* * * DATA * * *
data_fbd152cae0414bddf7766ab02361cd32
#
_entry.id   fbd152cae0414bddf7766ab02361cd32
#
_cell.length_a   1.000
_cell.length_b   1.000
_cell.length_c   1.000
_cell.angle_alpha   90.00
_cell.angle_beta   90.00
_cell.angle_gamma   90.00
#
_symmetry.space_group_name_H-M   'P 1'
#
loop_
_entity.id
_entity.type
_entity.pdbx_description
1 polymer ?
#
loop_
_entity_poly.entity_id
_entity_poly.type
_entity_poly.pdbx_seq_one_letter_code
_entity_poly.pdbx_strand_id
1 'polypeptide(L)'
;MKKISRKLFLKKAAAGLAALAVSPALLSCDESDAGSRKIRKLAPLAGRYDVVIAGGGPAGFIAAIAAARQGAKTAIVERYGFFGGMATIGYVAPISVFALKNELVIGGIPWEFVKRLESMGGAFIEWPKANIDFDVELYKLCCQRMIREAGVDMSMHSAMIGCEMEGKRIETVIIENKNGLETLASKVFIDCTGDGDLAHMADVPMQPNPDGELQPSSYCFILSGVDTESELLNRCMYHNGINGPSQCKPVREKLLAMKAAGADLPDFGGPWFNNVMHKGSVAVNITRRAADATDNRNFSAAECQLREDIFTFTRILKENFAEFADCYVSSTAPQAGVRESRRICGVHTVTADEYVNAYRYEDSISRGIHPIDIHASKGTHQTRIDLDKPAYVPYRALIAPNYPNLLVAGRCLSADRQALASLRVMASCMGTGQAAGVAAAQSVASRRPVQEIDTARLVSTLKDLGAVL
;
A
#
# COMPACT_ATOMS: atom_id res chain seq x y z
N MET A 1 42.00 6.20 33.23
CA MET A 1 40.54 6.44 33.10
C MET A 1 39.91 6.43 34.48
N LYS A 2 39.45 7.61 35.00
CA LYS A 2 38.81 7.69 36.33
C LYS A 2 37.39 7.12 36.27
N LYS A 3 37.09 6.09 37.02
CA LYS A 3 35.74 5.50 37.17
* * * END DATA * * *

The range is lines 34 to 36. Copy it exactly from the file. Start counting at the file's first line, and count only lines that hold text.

N LYS A 2 39.45 7.61 35.00
CA LYS A 2 38.81 7.69 36.33
C LYS A 2 37.39 7.12 36.27